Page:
Many community associations throughout Florida require that prospective sales and leases be reviewed and approved or disapproved by the board of directors prior to the transaction being completed. Among the factors that are often reviewed in making the decision are the results of a criminal background check. In light of a publication on April 4, 2016, from the Office of General Counsel for the U.S. Department of Housing and Urban Development (HUD), using the criminal background to disapprove could result in a successful claim for discrimination under Fair Housing laws.
In its published “Guidance on Application of Fair Housing Act Standards to the Use of Criminal Records by Providers of Housing and Real Estate-Related Transactions” (“Guidance”), HUD has indicated that, although “criminal record” is not a protected class under Fair Housing laws, HUD is of the opinion that criminal history-based restrictions on housing opportunities can be found to violate the Fair Housing Act if, without justification, the application of the restriction falls more often on individuals within a protected class (such as race or national origin). In the publication, HUD cites to national statistics that reflect a disproportionately higher percentage of African Americans and Hispanics as having a criminal record relative to the general population. By this analysis, HUD has stated that it is possible to conclude that application of a “criminal record” standard in denying housing opportunities could have what it calls a “disparate affect” on the protected classes, which results in discrimination under the Fair Housing laws.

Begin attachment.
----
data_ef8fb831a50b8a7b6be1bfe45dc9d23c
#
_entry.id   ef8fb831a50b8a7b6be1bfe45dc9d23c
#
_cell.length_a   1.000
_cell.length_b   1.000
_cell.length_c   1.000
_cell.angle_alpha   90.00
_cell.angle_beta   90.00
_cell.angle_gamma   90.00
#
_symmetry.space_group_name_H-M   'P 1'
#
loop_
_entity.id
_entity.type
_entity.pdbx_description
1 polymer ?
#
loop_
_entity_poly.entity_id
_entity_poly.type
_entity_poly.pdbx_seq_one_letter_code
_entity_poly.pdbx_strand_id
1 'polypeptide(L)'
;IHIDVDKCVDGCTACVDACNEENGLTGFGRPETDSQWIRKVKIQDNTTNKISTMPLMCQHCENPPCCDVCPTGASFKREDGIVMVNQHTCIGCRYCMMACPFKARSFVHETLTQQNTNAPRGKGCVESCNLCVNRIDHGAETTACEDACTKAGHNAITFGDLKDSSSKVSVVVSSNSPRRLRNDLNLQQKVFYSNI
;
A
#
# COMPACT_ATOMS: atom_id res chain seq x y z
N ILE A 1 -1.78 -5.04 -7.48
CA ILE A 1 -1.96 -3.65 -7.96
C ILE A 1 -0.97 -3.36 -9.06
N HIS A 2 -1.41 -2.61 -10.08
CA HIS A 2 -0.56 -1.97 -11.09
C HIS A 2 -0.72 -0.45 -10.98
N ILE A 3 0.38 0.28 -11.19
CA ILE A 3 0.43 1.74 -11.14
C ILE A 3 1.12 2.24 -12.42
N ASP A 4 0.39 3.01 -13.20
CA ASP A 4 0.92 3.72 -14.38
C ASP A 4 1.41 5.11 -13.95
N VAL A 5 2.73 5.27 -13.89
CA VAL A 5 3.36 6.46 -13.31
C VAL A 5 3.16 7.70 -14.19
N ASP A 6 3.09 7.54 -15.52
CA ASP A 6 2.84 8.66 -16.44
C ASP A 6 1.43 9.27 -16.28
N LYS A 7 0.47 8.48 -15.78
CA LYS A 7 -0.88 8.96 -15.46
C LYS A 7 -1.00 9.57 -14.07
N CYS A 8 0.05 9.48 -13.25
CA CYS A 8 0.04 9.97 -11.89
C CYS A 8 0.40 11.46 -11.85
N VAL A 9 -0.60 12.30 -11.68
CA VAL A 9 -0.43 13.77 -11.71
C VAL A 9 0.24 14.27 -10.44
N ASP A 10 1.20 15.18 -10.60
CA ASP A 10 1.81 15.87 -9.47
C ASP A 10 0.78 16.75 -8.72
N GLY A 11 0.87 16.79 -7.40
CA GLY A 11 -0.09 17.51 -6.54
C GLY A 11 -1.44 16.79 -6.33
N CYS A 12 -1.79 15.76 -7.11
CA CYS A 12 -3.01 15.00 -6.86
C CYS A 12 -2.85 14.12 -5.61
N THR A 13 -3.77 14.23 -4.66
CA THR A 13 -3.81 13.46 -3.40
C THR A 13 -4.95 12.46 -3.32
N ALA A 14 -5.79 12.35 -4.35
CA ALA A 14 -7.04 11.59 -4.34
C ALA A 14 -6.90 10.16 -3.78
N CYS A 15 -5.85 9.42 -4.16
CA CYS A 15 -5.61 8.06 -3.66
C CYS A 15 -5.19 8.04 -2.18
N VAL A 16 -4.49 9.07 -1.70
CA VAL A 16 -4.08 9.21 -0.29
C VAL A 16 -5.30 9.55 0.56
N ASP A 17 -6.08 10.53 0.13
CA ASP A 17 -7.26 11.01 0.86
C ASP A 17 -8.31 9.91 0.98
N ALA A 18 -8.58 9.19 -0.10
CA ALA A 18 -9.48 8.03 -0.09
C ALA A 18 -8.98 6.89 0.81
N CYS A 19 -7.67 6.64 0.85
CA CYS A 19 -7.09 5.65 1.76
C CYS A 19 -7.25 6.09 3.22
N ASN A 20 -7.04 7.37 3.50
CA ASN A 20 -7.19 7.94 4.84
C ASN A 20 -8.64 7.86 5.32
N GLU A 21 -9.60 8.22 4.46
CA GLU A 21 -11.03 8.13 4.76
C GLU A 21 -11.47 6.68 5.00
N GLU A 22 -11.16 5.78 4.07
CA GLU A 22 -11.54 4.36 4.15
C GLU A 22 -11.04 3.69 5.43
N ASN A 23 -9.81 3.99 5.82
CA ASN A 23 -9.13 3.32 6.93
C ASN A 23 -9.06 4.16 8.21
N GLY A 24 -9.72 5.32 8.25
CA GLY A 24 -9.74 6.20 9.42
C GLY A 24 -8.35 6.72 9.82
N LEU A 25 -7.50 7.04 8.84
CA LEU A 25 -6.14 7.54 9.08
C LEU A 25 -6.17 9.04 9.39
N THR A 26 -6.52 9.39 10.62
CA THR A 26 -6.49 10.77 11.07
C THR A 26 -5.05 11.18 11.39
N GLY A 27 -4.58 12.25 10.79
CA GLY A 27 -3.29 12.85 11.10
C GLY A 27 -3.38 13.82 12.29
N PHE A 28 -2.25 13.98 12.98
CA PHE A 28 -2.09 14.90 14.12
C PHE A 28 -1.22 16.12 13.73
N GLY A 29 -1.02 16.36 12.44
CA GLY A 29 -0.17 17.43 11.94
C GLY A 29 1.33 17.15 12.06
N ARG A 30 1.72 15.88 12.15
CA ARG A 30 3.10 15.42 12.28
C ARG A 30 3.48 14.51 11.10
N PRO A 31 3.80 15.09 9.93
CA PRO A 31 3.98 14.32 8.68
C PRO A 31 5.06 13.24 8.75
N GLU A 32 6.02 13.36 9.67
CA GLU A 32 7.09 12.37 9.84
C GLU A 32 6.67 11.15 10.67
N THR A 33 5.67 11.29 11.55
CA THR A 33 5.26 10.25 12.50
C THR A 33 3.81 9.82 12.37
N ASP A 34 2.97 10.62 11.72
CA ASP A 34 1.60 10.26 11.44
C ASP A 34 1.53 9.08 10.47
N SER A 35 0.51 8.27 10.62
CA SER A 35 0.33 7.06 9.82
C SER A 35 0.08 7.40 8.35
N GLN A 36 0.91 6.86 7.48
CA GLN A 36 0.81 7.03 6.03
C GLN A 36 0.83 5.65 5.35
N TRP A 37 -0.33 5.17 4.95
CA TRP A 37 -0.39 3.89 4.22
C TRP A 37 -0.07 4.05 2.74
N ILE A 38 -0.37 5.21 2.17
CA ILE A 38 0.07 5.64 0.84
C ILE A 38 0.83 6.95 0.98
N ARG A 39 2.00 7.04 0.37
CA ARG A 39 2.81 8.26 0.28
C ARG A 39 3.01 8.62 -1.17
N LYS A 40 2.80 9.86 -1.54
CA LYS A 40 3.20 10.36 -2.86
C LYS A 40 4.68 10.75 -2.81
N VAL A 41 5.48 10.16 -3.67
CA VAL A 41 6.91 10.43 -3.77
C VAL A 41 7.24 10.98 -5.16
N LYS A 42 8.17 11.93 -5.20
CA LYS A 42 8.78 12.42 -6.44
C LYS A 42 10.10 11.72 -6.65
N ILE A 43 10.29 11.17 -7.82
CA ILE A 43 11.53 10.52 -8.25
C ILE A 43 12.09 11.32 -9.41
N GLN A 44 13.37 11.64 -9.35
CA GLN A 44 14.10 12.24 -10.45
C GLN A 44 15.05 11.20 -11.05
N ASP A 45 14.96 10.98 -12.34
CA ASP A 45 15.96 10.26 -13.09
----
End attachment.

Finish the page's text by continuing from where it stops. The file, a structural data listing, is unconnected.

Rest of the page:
HUD indicates that a violation of the Fair Housing Act can occur by an association when the policy or practice has an unjustified discriminatory effect, even when the association had no intent to discriminate. It warns that certain policies that have a discriminatory effect violate the Act if the policy is not supported by a legally sufficient justification. To avoid that conclusion, the policy must be necessary to serve a substantial, legitimate nondiscriminatory interest of the association or there is no other method that has a less discriminatory effect available.
When such a claim of discrimination is made, the association will be required to prove that the challenged policy is justified, being necessary to achieve a substantial, legitimate, nondiscriminatory interest of the association. It may not be hypothetical or speculative. Evidence must be provided by the association of the required interest, and that the policy actually achieves that interest. HUD recognizes as a legitimate concern the interest of ensuring resident safety and protecting property to support a policy that evaluates the criminal background of an applicant as a basis for denial. Proving that the policy actually assists in protecting resident safety and/or property will be required. Having a blanket policy of disapproving any applicant with a criminal conviction will not be sufficient to avoid a finding of discrimination if such a claim is made.